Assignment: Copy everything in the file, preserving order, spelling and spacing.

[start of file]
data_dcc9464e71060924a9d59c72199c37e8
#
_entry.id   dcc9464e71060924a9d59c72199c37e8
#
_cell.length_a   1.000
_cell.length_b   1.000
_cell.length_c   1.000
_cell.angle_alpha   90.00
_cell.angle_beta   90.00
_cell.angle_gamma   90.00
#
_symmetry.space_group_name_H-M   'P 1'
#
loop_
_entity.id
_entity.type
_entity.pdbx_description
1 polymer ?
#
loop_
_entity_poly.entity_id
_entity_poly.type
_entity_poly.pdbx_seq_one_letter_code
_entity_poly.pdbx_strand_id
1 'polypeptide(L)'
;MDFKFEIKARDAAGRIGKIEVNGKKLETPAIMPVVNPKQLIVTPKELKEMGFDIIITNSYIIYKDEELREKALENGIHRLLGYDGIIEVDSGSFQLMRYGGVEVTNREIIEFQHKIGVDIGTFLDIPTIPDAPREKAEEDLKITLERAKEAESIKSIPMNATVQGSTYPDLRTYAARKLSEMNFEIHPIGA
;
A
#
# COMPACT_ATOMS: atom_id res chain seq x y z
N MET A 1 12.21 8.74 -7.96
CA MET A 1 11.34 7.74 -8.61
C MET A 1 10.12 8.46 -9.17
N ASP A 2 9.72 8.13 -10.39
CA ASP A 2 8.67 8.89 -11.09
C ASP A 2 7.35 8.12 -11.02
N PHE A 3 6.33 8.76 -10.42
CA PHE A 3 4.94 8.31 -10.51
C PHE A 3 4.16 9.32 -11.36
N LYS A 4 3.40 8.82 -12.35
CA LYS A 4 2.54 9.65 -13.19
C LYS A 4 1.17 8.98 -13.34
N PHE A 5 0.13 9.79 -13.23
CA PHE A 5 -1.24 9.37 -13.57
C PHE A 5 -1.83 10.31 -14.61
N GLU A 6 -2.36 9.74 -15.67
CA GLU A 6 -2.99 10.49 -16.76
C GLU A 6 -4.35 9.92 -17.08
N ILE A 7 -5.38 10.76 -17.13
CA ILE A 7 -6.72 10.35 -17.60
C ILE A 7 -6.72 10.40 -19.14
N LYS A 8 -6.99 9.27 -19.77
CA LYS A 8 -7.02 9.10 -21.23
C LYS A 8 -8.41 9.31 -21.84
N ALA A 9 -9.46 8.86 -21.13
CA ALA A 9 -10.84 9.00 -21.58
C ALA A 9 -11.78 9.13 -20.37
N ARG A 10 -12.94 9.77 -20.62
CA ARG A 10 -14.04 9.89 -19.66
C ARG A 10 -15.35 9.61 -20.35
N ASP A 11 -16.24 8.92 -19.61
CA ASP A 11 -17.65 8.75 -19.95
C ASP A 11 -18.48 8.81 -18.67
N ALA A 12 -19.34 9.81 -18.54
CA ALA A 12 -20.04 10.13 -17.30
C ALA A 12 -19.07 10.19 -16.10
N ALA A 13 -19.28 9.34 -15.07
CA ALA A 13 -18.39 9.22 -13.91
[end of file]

data_dcc9464e71060924a9d59c72199c37e8
#
_entry.id   dcc9464e71060924a9d59c72199c37e8
#
_cell.length_a   1.000
_cell.length_b   1.000
_cell.length_c   1.000
_cell.angle_alpha   90.00
_cell.angle_beta   90.00
_cell.angle_gamma   90.00
#
_symmetry.space_group_name_H-M   'P 1'
#
loop_
_entity.id
_entity.type
_entity.pdbx_description
1 polymer ?
#
loop_
_entity_poly.entity_id
_entity_poly.type
_entity_poly.pdbx_seq_one_letter_code
_entity_poly.pdbx_strand_id
1 'polypeptide(L)'
;MDFKFEIKARDAAGRIGKIEVNGKKLETPAIMPVVNPKQLIVTPKELKEMGFDIIITNSYIIYKDEELREKALENGIHRLLGYDGIIEVDSGSFQLMRYGGVEVTNREIIEFQHKIGVDIGTFLDIPTIPDAPREKAEEDLKITLERAKEAESIKSIPMNATVQGSTYPDLRTYAARKLSEMNFEIHPIGA
;
A
#
# COMPACT_ATOMS: atom_id res chain seq x y z
N MET A 1 12.21 8.74 -7.96
CA MET A 1 11.34 7.74 -8.61
C MET A 1 10.12 8.46 -9.17
N ASP A 2 9.72 8.13 -10.39
CA ASP A 2 8.67 8.89 -11.09
C ASP A 2 7.35 8.12 -11.02
N PHE A 3 6.33 8.76 -10.42
CA PHE A 3 4.94 8.31 -10.51
C PHE A 3 4.16 9.32 -11.36
N LYS A 4 3.40 8.82 -12.35
CA LYS A 4 2.54 9.65 -13.19
C LYS A 4 1.17 8.98 -13.34
N PHE A 5 0.13 9.79 -13.23
CA PHE A 5 -1.24 9.37 -13.57
C PHE A 5 -1.83 10.31 -14.61
N GLU A 6 -2.36 9.74 -15.67
CA GLU A 6 -2.99 10.49 -16.76
C GLU A 6 -4.35 9.92 -17.08
N ILE A 7 -5.38 10.76 -17.13
CA ILE A 7 -6.72 10.35 -17.60
C ILE A 7 -6.72 10.40 -19.14
N LYS A 8 -6.99 9.27 -19.77
CA LYS A 8 -7.02 9.10 -21.23
C LYS A 8 -8.41 9.31 -21.84
N ALA A 9 -9.46 8.86 -21.13
CA ALA A 9 -10.84 9.00 -21.58
C ALA A 9 -11.78 9.13 -20.37
N ARG A 10 -12.94 9.77 -20.62
CA ARG A 10 -14.04 9.89 -19.66
C ARG A 10 -15.35 9.61 -20.35
N ASP A 11 -16.24 8.92 -19.61
CA ASP A 11 -17.65 8.75 -19.95
C ASP A 11 -18.48 8.81 -18.67
N ALA A 12 -19.34 9.81 -18.54
CA ALA A 12 -20.04 10.13 -17.30
C ALA A 12 -19.07 10.19 -16.10
N ALA A 13 -19.28 9.34 -15.07
CA ALA A 13 -18.39 9.22 -13.91